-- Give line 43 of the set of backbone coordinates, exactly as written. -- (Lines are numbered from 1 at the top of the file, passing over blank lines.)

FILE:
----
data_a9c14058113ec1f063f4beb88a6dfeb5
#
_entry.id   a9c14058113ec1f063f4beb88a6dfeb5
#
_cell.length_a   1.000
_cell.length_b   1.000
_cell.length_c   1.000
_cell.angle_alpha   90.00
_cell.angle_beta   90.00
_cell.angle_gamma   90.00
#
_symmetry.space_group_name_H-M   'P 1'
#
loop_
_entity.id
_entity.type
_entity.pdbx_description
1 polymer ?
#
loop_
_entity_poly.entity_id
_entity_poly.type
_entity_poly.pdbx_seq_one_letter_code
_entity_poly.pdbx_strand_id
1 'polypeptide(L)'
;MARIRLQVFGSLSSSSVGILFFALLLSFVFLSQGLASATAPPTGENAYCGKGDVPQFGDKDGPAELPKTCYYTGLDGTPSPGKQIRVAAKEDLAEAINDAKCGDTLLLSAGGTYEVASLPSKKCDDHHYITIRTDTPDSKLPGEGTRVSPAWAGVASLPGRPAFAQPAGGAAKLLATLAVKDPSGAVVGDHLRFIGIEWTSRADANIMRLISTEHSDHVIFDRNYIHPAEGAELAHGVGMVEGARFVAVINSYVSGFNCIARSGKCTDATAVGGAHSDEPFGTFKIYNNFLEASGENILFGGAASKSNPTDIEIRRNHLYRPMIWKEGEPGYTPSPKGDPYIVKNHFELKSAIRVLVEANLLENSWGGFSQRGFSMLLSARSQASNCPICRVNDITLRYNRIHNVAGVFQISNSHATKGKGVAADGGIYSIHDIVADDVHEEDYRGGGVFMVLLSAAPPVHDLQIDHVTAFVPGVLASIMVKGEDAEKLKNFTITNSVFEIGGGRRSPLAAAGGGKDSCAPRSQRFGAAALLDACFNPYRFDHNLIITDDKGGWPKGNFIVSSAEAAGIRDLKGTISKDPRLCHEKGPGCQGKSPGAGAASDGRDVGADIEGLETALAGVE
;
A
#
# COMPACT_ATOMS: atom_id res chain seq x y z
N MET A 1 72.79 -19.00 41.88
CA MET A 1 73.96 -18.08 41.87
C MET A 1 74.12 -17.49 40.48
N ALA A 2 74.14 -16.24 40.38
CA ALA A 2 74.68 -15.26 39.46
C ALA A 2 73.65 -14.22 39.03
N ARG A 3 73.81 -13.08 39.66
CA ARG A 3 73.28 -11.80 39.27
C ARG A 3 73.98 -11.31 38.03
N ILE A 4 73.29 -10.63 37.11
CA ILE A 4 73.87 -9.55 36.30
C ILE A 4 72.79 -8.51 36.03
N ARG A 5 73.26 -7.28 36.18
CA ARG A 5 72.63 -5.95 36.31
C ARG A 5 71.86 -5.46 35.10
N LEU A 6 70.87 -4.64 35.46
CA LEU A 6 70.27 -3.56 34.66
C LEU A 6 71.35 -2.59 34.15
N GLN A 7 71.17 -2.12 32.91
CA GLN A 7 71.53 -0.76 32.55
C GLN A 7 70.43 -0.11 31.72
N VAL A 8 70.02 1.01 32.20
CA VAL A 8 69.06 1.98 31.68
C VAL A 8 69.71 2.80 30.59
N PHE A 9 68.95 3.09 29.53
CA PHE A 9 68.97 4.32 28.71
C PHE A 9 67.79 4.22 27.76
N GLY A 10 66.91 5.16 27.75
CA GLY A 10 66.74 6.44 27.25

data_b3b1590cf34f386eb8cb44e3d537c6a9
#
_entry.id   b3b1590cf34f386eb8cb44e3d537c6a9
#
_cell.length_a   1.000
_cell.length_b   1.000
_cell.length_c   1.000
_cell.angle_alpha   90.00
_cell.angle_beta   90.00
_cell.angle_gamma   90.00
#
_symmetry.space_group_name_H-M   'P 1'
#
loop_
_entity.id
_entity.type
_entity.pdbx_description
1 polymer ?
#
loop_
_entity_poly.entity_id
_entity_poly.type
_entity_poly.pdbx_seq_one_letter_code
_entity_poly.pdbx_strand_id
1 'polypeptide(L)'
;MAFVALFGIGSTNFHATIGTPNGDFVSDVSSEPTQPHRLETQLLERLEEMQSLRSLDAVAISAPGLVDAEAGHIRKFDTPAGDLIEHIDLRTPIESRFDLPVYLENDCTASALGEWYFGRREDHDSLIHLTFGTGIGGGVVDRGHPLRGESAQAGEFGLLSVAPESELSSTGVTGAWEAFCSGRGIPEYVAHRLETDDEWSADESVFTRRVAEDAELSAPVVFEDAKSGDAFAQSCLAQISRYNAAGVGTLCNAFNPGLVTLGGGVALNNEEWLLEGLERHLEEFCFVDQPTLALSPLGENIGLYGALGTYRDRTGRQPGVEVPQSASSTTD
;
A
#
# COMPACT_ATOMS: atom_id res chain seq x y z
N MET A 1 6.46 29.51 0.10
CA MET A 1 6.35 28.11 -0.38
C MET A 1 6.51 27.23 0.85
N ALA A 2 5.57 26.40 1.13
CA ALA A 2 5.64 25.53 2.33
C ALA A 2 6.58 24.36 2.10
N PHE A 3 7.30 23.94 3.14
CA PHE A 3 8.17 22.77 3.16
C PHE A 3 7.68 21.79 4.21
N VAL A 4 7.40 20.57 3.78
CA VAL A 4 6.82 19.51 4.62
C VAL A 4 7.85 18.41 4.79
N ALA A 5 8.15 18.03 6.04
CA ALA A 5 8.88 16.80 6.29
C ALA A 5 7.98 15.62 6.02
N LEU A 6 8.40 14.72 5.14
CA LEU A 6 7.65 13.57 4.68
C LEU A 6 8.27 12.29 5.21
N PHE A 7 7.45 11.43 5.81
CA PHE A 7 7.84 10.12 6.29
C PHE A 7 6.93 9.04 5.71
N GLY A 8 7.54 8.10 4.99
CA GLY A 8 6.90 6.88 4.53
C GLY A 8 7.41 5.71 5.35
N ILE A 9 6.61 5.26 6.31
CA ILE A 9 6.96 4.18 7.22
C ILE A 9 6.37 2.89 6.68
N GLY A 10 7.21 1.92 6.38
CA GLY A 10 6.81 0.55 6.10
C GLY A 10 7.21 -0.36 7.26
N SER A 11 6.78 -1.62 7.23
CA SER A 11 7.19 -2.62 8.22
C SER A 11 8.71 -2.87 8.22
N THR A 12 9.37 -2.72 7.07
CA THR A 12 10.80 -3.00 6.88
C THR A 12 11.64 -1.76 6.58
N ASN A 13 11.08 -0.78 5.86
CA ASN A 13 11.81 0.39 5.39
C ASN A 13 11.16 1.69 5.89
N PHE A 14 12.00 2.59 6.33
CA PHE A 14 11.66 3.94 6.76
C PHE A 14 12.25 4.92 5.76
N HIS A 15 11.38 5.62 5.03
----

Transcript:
N ARG A 5 73.26 -7.28 36.18